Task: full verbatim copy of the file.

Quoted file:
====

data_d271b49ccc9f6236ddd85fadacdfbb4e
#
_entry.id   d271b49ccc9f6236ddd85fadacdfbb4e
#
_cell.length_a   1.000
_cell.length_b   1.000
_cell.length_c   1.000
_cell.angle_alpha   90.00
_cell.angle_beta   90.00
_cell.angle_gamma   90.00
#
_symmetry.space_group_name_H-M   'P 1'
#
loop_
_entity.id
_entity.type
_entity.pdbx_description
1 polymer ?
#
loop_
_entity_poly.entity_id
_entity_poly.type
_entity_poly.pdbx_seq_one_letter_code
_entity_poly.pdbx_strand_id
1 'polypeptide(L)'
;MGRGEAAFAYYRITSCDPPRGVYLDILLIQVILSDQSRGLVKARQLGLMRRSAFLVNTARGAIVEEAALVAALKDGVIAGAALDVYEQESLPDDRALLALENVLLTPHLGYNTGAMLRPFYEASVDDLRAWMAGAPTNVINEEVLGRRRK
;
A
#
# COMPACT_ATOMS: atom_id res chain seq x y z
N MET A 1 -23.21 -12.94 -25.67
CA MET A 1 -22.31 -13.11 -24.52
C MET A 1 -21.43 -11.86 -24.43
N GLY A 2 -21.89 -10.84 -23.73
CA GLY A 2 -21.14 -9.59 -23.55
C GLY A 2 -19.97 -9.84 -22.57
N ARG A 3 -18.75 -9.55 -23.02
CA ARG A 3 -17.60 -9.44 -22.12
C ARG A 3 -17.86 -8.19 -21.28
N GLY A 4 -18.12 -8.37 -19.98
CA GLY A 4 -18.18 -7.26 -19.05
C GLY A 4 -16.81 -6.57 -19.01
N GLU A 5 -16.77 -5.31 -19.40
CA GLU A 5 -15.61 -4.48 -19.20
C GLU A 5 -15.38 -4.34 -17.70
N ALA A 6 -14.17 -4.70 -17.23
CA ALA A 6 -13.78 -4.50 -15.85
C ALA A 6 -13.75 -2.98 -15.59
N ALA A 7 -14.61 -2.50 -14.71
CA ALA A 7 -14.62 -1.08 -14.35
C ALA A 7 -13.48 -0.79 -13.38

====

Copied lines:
data_d271b49ccc9f6236ddd85fadacdfbb4e
#
_entry.id   d271b49ccc9f6236ddd85fadacdfbb4e
#
_cell.length_a   1.000
_cell.length_b   1.000
_cell.length_c   1.000
_cell.angle_alpha   90.00
_cell.angle_beta   90.00
_cell.angle_gamma   90.00
#
_symmetry.space_group_name_H-M   'P 1'
#
loop_
_entity.id
_entity.type
_entity.pdbx_description
1 polymer ?
#
loop_
_entity_poly.entity_id
_entity_poly.type
_entity_poly.pdbx_seq_one_letter_code
_entity_poly.pdbx_strand_id
1 'polypeptide(L)'
;MGRGEAAFAYYRITSCDPPRGVYLDILLIQVILSDQSRGLVKARQLGLMRRSAFLVNTARGAIVEEAALVAALKDGVIAGAALDVYEQESLPDDRALLALENVLLTPHLGYNTGAMLRPFYEASVDDLRAWMAGAPTNVINEEVLGRRRK
;
A
#
# COMPACT_ATOMS: atom_id res chain seq x y z
N MET A 1 -23.21 -12.94 -25.67
CA MET A 1 -22.31 -13.11 -24.52
C MET A 1 -21.43 -11.86 -24.43
N GLY A 2 -21.89 -10.84 -23.73
CA GLY A 2 -21.14 -9.59 -23.55
C GLY A 2 -19.97 -9.84 -22.57
N ARG A 3 -18.75 -9.55 -23.02
CA ARG A 3 -17.60 -9.44 -22.12
C ARG A 3 -17.86 -8.19 -21.28
N GLY A 4 -18.12 -8.37 -19.98
CA GLY A 4 -18.18 -7.26 -19.05
C GLY A 4 -16.81 -6.57 -19.01
N GLU A 5 -16.77 -5.31 -19.40
CA GLU A 5 -15.61 -4.48 -19.20
C GLU A 5 -15.38 -4.34 -17.70
N ALA A 6 -14.17 -4.70 -17.23
CA ALA A 6 -13.78 -4.50 -15.85
C ALA A 6 -13.75 -2.98 -15.59
N ALA A 7 -14.61 -2.50 -14.71
CA ALA A 7 -14.62 -1.08 -14.35
C ALA A 7 -13.48 -0.79 -13.38